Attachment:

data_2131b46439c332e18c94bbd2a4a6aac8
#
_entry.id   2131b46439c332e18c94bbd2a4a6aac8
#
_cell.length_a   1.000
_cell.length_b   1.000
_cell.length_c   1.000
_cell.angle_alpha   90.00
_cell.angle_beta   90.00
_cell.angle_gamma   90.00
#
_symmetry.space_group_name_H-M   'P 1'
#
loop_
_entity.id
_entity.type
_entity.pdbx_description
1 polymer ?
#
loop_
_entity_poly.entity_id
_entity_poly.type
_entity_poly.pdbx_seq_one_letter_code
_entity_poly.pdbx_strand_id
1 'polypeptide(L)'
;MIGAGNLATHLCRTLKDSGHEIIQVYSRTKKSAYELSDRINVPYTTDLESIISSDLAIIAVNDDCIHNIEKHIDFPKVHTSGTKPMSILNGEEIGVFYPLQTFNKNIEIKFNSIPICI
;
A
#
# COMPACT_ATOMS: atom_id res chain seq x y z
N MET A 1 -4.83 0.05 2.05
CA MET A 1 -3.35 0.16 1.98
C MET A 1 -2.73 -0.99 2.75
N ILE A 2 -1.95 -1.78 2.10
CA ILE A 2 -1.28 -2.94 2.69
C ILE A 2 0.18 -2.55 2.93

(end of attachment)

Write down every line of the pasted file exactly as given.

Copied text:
data_2131b46439c332e18c94bbd2a4a6aac8
#
_entry.id   2131b46439c332e18c94bbd2a4a6aac8
#
_cell.length_a   1.000
_cell.length_b   1.000
_cell.length_c   1.000
_cell.angle_alpha   90.00
_cell.angle_beta   90.00
_cell.angle_gamma   90.00
#
_symmetry.space_group_name_H-M   'P 1'
#
loop_
_entity.id
_entity.type
_entity.pdbx_description
1 polymer ?
#
loop_
_entity_poly.entity_id
_entity_poly.type
_entity_poly.pdbx_seq_one_letter_code
_entity_poly.pdbx_strand_id
1 'polypeptide(L)'
;MIGAGNLATHLCRTLKDSGHEIIQVYSRTKKSAYELSDRINVPYTTDLESIISSDLAIIAVNDDCIHNIEKHIDFPKVHTSGTKPMSILNGEEIGVFYPLQTFNKNIEIKFNSIPICI
;
A
#
# COMPACT_ATOMS: atom_id res chain seq x y z
N MET A 1 -4.83 0.05 2.05
CA MET A 1 -3.35 0.16 1.98
C MET A 1 -2.73 -0.99 2.75
N ILE A 2 -1.95 -1.78 2.10
CA ILE A 2 -1.28 -2.94 2.69
C ILE A 2 0.18 -2.55 2.93